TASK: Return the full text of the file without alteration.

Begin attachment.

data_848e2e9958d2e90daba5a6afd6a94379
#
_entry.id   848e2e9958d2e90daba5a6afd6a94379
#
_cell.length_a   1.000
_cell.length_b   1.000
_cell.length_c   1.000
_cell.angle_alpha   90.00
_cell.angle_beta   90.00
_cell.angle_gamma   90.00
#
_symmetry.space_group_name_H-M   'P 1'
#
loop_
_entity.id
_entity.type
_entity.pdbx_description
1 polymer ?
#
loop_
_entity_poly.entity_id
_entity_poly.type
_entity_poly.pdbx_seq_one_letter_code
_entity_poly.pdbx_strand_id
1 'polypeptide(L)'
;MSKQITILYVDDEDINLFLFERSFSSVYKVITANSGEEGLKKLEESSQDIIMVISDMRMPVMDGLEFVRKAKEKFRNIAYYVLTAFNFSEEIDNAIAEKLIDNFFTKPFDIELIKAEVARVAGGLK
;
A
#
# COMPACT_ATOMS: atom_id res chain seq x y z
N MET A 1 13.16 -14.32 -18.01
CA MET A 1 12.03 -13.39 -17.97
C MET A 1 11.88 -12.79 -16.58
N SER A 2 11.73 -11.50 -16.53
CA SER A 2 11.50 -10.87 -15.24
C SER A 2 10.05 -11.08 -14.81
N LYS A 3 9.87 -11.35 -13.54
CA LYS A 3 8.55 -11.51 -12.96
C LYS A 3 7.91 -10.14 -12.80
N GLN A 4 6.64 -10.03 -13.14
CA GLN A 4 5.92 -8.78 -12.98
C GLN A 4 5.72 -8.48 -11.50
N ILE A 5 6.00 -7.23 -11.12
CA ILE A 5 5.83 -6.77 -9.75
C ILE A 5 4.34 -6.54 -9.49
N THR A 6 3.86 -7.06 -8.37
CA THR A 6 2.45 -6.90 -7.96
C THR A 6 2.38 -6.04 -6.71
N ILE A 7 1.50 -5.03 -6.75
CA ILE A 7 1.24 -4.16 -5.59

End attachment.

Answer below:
data_848e2e9958d2e90daba5a6afd6a94379
#
_entry.id   848e2e9958d2e90daba5a6afd6a94379
#
_cell.length_a   1.000
_cell.length_b   1.000
_cell.length_c   1.000
_cell.angle_alpha   90.00
_cell.angle_beta   90.00
_cell.angle_gamma   90.00
#
_symmetry.space_group_name_H-M   'P 1'
#
loop_
_entity.id
_entity.type
_entity.pdbx_description
1 polymer ?
#
loop_
_entity_poly.entity_id
_entity_poly.type
_entity_poly.pdbx_seq_one_letter_code
_entity_poly.pdbx_strand_id
1 'polypeptide(L)'
;MSKQITILYVDDEDINLFLFERSFSSVYKVITANSGEEGLKKLEESSQDIIMVISDMRMPVMDGLEFVRKAKEKFRNIAYYVLTAFNFSEEIDNAIAEKLIDNFFTKPFDIELIKAEVARVAGGLK
;
A
#
# COMPACT_ATOMS: atom_id res chain seq x y z
N MET A 1 13.16 -14.32 -18.01
CA MET A 1 12.03 -13.39 -17.97
C MET A 1 11.88 -12.79 -16.58
N SER A 2 11.73 -11.50 -16.53
CA SER A 2 11.50 -10.87 -15.24
C SER A 2 10.05 -11.08 -14.81
N LYS A 3 9.87 -11.35 -13.54
CA LYS A 3 8.55 -11.51 -12.96
C LYS A 3 7.91 -10.14 -12.80
N GLN A 4 6.64 -10.03 -13.14
CA GLN A 4 5.92 -8.78 -12.98
C GLN A 4 5.72 -8.48 -11.50
N ILE A 5 6.00 -7.23 -11.12
CA ILE A 5 5.83 -6.77 -9.75
C ILE A 5 4.34 -6.54 -9.49
N THR A 6 3.86 -7.06 -8.37
CA THR A 6 2.45 -6.90 -7.96
C THR A 6 2.38 -6.04 -6.71
N ILE A 7 1.50 -5.03 -6.75
CA ILE A 7 1.24 -4.16 -5.59